East Orchard Mesa Loop

Photo: Tim Wenger

This one’s for the person who wants to party but also doesn’t want to miss a workout. It’s 25 miles roundtrip, picking up where the East Cruiser Loop finishes. Instead of crossing the river, turn left just before it onto 38 Road and head up onto East Orchard Mesa, following the Fruit & Wine Byway signs pointing towards Talbott’s and Carlson Vineyards. The initial push up to the mesa is the only steep hill you’ll encounter on the route, but it’s a gnarly climb for about 10 minutes. There’s a dedicated bike sidewalk, which should be employed to stay away from traffic and give yourself space to stop and catch your breath if necessary. The tour heads down the mesa and loops back into downtown Palisade, encompassing part the West Cruiser Loop on its return journey.

Stop right atop the hill at Talbott’s Cider Company and take a break from grapes with a glass of crisp hard cider with flavors ranging from peachy to hoppy. If you have space in your backpack, Talbott’s has a great farmer’s market on-site with fresh local fruits and vegetables.

From Talbott’s, biking this route feels kind of like watching an old army movie. Left, right, left. Another right, perfectly in time. The byway is made up of right-angle intersections with orchards on all sides and only one option forward. The tasting rooms are clearly marked. Even if you don’t make it all the way around the loop, push at least to Restoration Vineyards, a new tasting room opened last fall and home to the valley’s best Sauvignon Blanc. Also of note is the Barbera, a rich red with blackberry on the nose and a smooth finish. If you keep going, Carlson Vineyards has a small tasting room that feels as though you’re sampling in the winemaker’s home kitchen. Their NSFW (Not Safe For Work) Red and Rosé are the must-trys here and a great option for a nightcap back at your lodging.

What to do if you don’t want to bike

Photo: Tim Wenger

One of the best wineries in all of Palisade is Whitewater Hill Winery, a representation of the area’s country roots and mastery of the soil. The thing is, you’re looking at 24 miles of roundtrip riding to get there and back. If you have a designated driver, parking is available at all tasting rooms. You could rent a horse and carriage, but that’s pretty slow and necessitates keeping a bottle or two of wine in the cab for the commutes. Fortunately, there’s a hack. Pali-Tours is the only way to ride through town in style on anything more than two wheels. Sure, you can hire a limo to shuttle you between stops, but that’s not nearly as cool as riding open-air in the back of a 6×6 military duckie. The company also offers a Water to Wine package, coupling afternoon wine touring with a morning rafting excursion on the Colorado River.

Where to stay

Century-old bed and breakfasts, laid-back vibes driven by a burning desire to get things done tomorrow, and a solid chance that the proprietor of the estate is the same person pouring your tasting — that’s Palisade. You can stay at a chain hotel in nearby Grand Junction, but for the true experience, book a room in town and fully immerse yourself in how Colorado does wine country.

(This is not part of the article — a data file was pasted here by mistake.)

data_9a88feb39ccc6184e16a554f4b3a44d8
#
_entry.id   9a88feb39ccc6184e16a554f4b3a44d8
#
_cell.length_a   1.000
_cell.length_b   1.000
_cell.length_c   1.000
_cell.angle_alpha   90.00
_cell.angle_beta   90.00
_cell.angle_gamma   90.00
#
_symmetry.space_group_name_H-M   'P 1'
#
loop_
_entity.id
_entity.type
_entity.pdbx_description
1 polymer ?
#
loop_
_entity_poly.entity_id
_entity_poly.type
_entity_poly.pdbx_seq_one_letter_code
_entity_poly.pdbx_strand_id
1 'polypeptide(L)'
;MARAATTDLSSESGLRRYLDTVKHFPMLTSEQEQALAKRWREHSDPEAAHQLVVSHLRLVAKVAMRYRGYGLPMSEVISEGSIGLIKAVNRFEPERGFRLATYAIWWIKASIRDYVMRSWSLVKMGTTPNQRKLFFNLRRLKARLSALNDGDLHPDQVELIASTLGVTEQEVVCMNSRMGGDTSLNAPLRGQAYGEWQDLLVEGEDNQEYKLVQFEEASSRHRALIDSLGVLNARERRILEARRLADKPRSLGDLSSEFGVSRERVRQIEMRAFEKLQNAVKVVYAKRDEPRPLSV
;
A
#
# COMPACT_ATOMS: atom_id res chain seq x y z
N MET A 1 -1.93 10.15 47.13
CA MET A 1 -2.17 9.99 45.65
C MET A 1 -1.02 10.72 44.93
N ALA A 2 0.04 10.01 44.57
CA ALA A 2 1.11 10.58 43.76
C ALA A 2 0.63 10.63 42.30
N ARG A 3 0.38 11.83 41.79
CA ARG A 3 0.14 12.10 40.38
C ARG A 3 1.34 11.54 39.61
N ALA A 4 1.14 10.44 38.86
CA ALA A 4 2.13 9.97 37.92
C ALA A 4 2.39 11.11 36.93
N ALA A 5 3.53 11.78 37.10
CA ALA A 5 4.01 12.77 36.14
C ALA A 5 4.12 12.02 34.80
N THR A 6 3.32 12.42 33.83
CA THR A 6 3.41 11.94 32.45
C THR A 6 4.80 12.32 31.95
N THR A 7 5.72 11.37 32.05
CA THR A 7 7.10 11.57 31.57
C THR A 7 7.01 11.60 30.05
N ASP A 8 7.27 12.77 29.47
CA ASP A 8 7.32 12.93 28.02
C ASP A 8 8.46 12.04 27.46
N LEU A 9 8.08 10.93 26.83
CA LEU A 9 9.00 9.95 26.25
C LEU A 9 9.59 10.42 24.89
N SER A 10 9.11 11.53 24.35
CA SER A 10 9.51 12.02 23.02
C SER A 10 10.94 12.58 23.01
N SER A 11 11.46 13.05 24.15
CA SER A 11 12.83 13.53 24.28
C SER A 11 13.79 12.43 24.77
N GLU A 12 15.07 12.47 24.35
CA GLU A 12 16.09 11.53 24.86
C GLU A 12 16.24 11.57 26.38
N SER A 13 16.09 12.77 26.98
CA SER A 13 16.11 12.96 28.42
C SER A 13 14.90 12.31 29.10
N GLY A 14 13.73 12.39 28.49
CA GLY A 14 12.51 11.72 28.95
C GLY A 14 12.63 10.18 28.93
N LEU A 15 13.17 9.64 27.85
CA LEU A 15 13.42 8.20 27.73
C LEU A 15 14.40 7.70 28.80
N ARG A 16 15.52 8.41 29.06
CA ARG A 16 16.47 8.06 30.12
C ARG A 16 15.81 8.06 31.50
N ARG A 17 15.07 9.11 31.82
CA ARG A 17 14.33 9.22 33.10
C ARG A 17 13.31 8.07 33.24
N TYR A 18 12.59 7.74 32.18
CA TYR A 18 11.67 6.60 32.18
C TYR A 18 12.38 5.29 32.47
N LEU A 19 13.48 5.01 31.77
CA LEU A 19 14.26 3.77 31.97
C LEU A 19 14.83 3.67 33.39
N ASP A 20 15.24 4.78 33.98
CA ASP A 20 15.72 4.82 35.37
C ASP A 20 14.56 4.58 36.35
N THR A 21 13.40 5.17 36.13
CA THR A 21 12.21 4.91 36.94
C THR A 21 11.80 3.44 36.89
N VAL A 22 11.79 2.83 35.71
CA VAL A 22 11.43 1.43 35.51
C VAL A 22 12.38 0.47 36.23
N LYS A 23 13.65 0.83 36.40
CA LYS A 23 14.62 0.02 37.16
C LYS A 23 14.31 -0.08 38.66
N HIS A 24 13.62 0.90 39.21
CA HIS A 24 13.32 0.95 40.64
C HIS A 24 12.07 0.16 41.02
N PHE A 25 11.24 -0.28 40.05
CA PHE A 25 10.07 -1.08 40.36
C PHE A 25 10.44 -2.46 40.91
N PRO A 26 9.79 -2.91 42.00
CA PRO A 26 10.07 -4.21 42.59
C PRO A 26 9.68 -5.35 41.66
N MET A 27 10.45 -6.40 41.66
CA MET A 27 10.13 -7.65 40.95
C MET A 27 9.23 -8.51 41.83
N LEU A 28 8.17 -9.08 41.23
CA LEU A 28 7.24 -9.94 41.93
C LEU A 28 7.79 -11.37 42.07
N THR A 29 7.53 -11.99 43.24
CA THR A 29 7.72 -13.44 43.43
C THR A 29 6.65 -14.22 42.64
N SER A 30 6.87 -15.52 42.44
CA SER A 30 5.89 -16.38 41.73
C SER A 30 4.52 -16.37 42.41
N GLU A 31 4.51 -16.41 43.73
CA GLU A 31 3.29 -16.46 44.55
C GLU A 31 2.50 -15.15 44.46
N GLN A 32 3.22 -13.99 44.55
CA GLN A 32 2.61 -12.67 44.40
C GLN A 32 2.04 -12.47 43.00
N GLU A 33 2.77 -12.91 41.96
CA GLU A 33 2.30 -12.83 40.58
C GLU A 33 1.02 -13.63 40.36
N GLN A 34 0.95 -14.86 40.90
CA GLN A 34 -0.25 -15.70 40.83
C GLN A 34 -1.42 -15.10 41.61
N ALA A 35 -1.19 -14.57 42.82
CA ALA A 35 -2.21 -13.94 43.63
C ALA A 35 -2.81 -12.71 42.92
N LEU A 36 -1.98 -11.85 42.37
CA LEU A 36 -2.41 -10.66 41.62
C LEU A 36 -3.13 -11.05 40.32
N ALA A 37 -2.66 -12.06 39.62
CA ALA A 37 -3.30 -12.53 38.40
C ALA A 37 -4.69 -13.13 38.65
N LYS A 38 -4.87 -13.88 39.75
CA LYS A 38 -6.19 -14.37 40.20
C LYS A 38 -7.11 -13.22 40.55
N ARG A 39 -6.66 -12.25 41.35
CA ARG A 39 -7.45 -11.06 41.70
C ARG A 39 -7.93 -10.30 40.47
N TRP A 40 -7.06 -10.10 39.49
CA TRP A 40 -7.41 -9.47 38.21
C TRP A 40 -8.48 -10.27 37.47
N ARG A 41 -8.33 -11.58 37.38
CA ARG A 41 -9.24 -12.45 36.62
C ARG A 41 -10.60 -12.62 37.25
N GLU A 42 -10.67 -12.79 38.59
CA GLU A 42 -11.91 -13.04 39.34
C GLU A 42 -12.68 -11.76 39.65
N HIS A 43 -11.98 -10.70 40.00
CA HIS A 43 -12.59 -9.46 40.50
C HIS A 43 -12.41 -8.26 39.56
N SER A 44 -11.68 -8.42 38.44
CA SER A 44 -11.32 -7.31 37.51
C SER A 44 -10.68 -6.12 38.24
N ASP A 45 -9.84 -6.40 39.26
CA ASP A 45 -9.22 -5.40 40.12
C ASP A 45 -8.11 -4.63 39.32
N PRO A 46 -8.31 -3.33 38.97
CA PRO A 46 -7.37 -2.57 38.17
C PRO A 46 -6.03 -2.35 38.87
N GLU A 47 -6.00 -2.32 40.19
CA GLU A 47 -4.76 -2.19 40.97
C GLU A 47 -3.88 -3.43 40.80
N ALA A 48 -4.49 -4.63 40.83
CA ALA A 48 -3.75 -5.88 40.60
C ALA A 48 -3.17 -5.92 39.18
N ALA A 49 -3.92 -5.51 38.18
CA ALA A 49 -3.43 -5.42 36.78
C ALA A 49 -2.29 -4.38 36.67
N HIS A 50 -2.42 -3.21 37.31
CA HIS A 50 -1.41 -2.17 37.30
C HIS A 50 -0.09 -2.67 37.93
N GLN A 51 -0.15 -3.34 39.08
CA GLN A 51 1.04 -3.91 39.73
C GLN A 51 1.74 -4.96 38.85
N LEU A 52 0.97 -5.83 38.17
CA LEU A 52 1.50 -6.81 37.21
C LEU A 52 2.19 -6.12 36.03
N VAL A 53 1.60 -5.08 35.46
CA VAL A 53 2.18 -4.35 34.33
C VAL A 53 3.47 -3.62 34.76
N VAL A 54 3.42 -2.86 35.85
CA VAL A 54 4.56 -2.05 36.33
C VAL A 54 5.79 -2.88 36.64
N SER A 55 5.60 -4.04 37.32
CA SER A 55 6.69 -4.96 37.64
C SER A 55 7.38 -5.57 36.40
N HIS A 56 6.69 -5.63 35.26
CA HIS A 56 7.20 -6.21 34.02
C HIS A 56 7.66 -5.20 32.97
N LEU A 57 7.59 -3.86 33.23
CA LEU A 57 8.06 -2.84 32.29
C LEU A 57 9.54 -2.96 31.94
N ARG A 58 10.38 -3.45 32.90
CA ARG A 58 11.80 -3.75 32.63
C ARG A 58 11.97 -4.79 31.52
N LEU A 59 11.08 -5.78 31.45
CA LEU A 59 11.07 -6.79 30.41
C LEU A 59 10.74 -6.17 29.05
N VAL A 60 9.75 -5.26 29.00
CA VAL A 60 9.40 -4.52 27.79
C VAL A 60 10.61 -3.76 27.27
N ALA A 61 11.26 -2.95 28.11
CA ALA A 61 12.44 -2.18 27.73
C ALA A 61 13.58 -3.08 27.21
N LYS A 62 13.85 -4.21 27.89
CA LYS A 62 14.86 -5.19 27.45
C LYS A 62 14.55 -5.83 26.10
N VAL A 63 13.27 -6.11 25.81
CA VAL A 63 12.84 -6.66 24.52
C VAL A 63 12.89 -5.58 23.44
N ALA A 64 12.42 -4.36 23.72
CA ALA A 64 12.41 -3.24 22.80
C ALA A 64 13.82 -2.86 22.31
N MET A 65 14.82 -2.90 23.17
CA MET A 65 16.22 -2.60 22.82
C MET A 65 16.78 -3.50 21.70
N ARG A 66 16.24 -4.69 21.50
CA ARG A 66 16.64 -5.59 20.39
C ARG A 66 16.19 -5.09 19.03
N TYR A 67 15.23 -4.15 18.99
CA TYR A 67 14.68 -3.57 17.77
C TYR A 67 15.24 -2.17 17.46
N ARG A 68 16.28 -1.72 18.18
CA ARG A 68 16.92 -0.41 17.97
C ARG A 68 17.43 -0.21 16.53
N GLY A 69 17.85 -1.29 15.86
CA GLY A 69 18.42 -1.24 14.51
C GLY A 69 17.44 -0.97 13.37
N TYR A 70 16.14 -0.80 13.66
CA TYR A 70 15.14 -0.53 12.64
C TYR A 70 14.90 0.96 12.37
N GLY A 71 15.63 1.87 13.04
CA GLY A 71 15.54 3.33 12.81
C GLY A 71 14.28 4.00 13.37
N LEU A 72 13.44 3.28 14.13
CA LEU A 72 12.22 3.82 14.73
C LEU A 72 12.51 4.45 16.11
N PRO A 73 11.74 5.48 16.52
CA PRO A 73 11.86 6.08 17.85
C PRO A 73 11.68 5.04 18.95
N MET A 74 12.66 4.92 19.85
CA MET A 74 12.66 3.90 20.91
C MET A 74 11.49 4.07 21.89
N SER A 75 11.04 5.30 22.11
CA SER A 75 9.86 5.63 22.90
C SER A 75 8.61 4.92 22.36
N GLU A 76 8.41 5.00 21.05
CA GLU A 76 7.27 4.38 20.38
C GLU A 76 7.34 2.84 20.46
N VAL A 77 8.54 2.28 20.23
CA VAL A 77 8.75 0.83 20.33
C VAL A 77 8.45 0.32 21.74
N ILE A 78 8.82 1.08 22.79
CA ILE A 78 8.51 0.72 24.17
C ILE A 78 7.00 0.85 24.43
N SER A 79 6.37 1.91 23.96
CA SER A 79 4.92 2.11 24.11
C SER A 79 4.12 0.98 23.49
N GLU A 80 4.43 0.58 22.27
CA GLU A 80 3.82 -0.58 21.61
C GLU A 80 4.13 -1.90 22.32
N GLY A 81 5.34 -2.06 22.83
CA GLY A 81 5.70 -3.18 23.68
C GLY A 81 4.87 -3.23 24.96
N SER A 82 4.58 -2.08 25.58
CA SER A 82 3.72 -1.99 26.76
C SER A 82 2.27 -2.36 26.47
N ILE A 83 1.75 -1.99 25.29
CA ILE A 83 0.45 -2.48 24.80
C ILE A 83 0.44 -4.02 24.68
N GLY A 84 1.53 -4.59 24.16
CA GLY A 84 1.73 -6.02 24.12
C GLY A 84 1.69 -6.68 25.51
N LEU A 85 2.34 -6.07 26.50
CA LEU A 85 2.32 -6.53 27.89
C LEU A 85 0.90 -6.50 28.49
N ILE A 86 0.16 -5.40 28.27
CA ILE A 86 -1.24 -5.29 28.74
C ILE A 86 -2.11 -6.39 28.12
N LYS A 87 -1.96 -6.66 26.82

The Wine Country Inn is adjacent to two of the valley’s most respected wineries. Their lodge is a massive Victorian-style building with 80 guest rooms that offers hot breakfast and guest tastings each afternoon. Right downtown, the Wine Valley Inn is a bed and breakfast with a large porch and tasting area outside. It is right in the heart of Palisade and within walking distance of downtown’s shops and restaurants. The rooms at the Spoke and Vine Motel are modern and clean, and bike rental is available on site, saving you from having to reserve one at the bike shop.

By the way, what is the deal with the crazy street names?

You’ll immediately notice a completely wacky system of street names here. For example, you’ll pass streets with names including 29 Road, and even some more colorful labels including 36 3/10 Road. This isn’t an ode to Palisade residents’ keen ability to solve complicated math problems. Roads running north to south are labeled by numbers signifying their distance from the Colorado-Utah border. Head 36.3 miles west from 36 3/10 Road and you’ll be at the border. Head 29 miles west from 29 Road and… you get the picture. It’s a full mile between 28 Road and 29 Road. East-West streets, on the other hand, are labeled by letters, with a mile representing a full letter. So, on your way down the East Orchard Mesa Loop you’ll make a right turn onto F ¼ Road, a firm quarter mile north of F Road but 0.75 miles shy of G Road. It’s a hilariously unique system, for sure, designed originally to serve as easy markers for farm plots.

The post How to bike the Fruit and Wine Byway in Palisade, Colorado appeared first on Matador Network.